Stephen King: The Writers’ Good Fairy

Stephen King press photo

Boy, do I love Stephen King. I have for decades, ever since I was filled with teen sturm und drang and sent him a fan letter praising Different Seasons in 1982 (to which he sent me a lovely reply postcard, thank you very much). I’ve followed his writing through his drug-addled days, post-recovery, dog-eared to death his writing advice/memoir On Writing, and drooled over many of his more recent works like Lisey’s Story. The man writes characters better than anyone out there. Period. No debate allowed.

But that’s not the sum total of why I love him, or why I’m writing about him today. The reason why I write about him now is because he has taken his Writers’ Good Fairy Magic Wand and touched it upon a writer’s work once again. King has been a columnist for Entertainment Weekly magazine for several years now, and has used his power not for evil, but for good. In 2003, he published a column praising Ron McLarty‘s then unpublished novel The Memory of Running, calling it the “best novel you won’t read this year.” Lo and behold, the novel subsequently was published by Viking for a boatload of money. Was King’s column a factor? Maybe, maybe not. Decide for yourself.

Just last year, King stepped up to bat once again, this time for thriller writer Meg Gardiner, whose novels had been published in Great Britain, but hadn’t yet been picked up in the U.S. What do you know? One month later, U.S. published Dutton, an imprint of Penguin, picked her up.

Now, King has done it again, bless his heart. In this week’s EW column (which isn’t up yet on their website, but probably will by next week), he’s chosen more of a known entity this time – Andre Dubus III, author of House of Sand and Fog. But I doubt that there are as many out there reserving his new book, The Garden of Last Days, at the library, as say, the newest Jack Reacher book by Lee Child. So King’s glowing imprimatur of Garden to the EW readership, which I imagine is pretty substantial, can only help the novel’s cause.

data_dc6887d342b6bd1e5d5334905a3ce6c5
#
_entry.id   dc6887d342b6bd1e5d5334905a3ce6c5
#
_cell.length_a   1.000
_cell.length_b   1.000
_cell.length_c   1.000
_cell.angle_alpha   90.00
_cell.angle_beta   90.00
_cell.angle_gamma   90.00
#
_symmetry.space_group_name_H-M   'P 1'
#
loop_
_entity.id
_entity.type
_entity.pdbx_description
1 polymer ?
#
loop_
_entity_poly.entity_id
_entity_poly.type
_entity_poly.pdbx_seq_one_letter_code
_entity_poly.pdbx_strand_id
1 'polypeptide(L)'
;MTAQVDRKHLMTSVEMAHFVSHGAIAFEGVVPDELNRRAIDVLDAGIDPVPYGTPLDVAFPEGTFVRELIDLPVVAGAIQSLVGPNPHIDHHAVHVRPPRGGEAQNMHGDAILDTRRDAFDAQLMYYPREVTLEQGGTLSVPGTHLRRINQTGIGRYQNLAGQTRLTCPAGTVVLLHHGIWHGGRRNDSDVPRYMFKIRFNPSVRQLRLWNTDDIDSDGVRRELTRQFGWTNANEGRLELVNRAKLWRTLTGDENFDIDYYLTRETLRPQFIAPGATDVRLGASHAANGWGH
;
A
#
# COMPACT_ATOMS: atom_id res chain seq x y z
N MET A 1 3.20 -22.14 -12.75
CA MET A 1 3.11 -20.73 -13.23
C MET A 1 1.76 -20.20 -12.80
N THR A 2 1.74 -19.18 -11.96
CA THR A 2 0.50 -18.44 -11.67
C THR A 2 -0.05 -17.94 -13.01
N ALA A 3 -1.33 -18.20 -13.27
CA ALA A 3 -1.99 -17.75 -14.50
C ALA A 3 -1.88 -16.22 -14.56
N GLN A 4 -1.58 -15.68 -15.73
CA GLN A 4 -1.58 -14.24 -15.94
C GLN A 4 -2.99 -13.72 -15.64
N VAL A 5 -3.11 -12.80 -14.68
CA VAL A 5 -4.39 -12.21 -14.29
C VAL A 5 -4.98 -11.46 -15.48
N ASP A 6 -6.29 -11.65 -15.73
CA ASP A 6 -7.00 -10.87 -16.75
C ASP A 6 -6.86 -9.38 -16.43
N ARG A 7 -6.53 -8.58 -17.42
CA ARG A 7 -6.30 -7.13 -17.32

You know why I think Stephen King is so incredibly cool? Because he gets the WordHappy ethos: to find writing that excites and inspires you and then to shout it from the rooftops. If I were as gigundously famous as he is, would I still be championing the writing that moved me? I sure hope so. Am I happy that King does it for me? Dang skippy.

And Mr. King, if you ever happen upon this humble blog, don’t be a stranger.

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2 Responses to “Stephen King: The Writers’ Good Fairy”

  1. Cindy Says:

    I agree wholeheartedly.”On Writing” is my favorite book, well, on writing. I use his life story, and the way success found him in an unexpected moment after years of hard work and struggle, as my personal inner monologue keep-going story. And I love a writer who helps other writers! Good for you Stephen King!!!!

  2. toddiedowns Says:

    He is the real deal, for sure.

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